In Think Again, Adam Grant offers some insights on how to navigate in a polarized world.
“For a long time, I believed that the best way to make those conversations less polarizing was to leave emotions out of them. If only we could keep our feelings off the table, we’d all be more open to rethinking. Then I read evidence that complicated my thinking.
“It turns out that even if we disagree strongly with someone on a social issue, when we discover that she cares deeply about the issue, we trust her more. We might still dislike her, but we see her passion for a principle as a sign of integrity. We reject the belief but grow to respect the person behind it.
“It can help to make that respect explicit at the start of a conversation. In one experiment, if an ideological opponent merely began by acknowledging that ‘I have a lot of respect for people like you who stand by their principles,’ people were less likely to see her as an adversary—and showed her more generosity.”
Grant says, it’s not the expression of emotion that comes in the way, but our falling victim to binary bias with emotions. He writes, “just as the spectrum of beliefs on charged topics is much more complex than two extremes, our emotions are often more mixed than we realize. If you come across evidence that you might be wrong about the best path to gun safety, you can simultaneously feel upset by and intrigued with what you’ve learned. If you feel wronged by someone with a different set of beliefs, you can be simultaneously angry about your past interactions and hopeful about a future relationship.”
Grant concludes, “Charged conversations cry out for nuance. When we’re preaching, prosecuting, or politicking, the complexity of reality can seem like an inconvenient truth. In scientist mode, it can be an invigorating truth—it means there are new opportunities for understanding and for progress.”
Why treating Covid-19 is hard
In an interview with The Hindu, Subramanian Swaminathan, who is Director of Infectious Diseases and Infection Control at Chennai’s Gleneagles Global Hospitals, explains how to look at treatment in the context of constantly changing protocols.
He says, “the process of data gathering is not necessarily linear or streamlined. If we look at medicine as such, we have evolved our way of looking at the data and understanding the science of it in a much better way right now than we did, say, 50 years ago.
“When you have a new problem, and a new molecule, and new drugs, if there is one study done very well with enough numbers, it may be fairly useful in concluding the path ahead. But we need to do studies in different settings and populations, and then decide how it works. During an evolving pandemic, what is true in one wave may or may not be applicable in the second wave, especially when it comes to antivirals. That’s exactly where we’re going.
“The third thing is that it also depends on the kind of population we are looking at. For example, a lot of the studies, on the basis of which we have got approvals for various drugs, were done on people who were unvaccinated. But now, nearly all the people who are coming in are vaccinated.”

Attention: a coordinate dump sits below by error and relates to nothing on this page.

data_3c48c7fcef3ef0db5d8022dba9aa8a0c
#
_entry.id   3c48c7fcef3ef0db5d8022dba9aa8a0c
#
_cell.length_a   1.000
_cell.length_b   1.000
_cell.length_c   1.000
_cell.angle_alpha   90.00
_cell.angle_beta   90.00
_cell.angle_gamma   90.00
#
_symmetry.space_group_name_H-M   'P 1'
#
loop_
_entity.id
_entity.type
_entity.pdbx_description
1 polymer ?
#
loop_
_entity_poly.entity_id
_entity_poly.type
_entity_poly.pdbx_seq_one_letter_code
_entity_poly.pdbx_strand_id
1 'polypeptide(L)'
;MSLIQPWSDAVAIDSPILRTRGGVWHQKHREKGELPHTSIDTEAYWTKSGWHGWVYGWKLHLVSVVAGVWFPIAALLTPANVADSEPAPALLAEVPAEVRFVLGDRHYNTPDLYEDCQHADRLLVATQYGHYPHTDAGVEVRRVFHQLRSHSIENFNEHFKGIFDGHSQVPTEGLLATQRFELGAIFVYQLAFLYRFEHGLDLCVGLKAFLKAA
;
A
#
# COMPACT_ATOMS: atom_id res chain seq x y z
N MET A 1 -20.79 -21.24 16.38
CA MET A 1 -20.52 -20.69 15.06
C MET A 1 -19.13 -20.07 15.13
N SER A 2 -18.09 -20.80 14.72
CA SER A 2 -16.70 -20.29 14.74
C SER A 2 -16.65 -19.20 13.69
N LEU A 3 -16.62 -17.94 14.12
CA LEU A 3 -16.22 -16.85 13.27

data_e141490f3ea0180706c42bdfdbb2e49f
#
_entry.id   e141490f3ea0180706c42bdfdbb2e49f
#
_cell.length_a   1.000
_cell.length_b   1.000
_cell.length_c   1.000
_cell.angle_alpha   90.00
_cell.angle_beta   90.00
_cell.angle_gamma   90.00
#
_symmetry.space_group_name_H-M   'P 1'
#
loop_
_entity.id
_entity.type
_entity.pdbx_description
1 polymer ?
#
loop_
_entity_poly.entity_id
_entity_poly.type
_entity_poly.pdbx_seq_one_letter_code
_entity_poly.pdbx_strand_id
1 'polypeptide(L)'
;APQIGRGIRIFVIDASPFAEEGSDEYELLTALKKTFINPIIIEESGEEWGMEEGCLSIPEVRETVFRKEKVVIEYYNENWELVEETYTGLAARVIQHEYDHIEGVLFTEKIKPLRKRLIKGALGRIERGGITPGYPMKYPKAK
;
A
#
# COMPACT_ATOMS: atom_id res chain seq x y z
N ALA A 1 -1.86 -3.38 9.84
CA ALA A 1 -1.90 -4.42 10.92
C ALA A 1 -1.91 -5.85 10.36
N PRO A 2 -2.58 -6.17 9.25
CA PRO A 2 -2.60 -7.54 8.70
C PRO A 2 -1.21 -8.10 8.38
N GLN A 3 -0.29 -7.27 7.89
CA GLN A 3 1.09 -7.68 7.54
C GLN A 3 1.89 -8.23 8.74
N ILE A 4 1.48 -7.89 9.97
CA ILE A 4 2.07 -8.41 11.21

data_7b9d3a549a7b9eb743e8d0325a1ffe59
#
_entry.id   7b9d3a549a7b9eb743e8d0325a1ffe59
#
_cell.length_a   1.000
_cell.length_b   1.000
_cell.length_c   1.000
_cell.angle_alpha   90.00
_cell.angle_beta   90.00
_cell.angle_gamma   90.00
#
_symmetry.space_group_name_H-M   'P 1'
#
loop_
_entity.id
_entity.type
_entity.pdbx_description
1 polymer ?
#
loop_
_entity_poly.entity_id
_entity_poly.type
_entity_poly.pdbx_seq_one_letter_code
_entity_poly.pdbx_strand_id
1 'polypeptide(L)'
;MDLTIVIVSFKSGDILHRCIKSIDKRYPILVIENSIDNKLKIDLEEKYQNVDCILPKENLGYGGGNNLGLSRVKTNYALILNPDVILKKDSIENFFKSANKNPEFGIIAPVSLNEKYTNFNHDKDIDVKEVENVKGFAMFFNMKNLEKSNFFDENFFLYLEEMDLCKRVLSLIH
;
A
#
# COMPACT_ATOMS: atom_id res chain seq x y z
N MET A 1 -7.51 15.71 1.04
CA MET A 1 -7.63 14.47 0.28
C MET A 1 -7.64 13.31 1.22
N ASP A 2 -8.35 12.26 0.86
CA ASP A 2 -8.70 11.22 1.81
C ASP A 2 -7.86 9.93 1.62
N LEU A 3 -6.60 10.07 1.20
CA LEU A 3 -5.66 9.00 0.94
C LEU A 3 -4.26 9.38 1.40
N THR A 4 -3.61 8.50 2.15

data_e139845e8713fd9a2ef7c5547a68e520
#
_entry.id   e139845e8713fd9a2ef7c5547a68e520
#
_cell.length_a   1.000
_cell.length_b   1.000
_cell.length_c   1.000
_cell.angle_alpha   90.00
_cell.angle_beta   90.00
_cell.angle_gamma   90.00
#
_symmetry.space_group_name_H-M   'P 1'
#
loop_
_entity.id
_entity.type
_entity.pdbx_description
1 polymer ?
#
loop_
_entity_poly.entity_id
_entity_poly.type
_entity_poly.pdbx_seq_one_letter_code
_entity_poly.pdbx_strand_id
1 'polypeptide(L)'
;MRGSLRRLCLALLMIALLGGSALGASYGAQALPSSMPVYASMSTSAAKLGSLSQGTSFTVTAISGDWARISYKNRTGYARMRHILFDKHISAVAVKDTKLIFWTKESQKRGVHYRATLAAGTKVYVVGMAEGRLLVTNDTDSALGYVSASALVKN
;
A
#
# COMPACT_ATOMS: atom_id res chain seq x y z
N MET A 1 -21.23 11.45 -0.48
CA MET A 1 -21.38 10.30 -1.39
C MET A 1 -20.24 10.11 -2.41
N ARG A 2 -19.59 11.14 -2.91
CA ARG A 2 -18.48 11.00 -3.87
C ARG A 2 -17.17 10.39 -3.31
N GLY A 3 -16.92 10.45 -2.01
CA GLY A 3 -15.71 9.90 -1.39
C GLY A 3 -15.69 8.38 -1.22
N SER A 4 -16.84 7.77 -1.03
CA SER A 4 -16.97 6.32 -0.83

V. Ramasubramanian, Senior Infectious Diseases Consultant at Apollo Hospitals, points out that whether these drugs would work on the vaccinated population would depend on a number of things. He says, “It depends on the population dynamics and behaviour; on the susceptibility of each person to infection, whether they are unvaccinated/vaccinated; on the immune response to earlier infections. And most importantly, it would depend on the variants and how they behave. So, the bottom line is, this is still constantly evolving, and we need to learn along the way.”
Being rich is better
One of the fiercest debates of our times is the divide between the haves and have nots. In the post-Covid world, this debate has acquired more urgency as the rich appear to be growing richer while the poor appear to be getting poorer. In its current avatar, society is unequal and systems must be rethought—this is a school of thought that’s gaining momentum. While that sounds reasonable, just how does a billionaire think? This is a narrative Eli Saslow examined in The Washington Post through the eyes of Leon Cooperman, chairman and CEO of Omega Advisors and now a fixture on the billionaire list.
Saslow digs deep into his life to describe how he started life. “Cooperman waited tables during the summers, worked for Xerox while he went to business school at night and then started as an analyst at Goldman Sachs making $12,500 a year. ‘My PhD is for poor, hungry and driven,’ he liked to say. He told colleagues that capitalism was like a battle for survival in the African safari and that the key to success was to adopt the mind-set of a lion or a gazelle during a hunt. ‘When the sun comes up, you’d better be running,’ Cooperman told them. Within nine years, he’d been named a partner. Within a decade, he was a millionaire.”
From then on, there was no looking back. But as things are, he is much pilloried and spends time wondering whatever did he get wrong as he pores over the hate mail that comes his way each day. “He’d been born to poor immigrant parents on the losing end of a capitalist economy. He’d attended public schools, taken on debt to become the first in his family to attend college, worked 80-hour weeks, made smart decisions, benefited from some good luck, amassed a fortune for himself and for his clients and paid hundreds of millions in taxes to the government. He had a wife of 57 years, two successful children, and three grandchildren who were helping him decide how to give most of his money away to a long list of charities.”
When students at a college asked what he thinks about life with the benefit of hindsight, Cooperman speaks his mind. “I can speak to the issues of both being rich and being poor… Being rich is better.”
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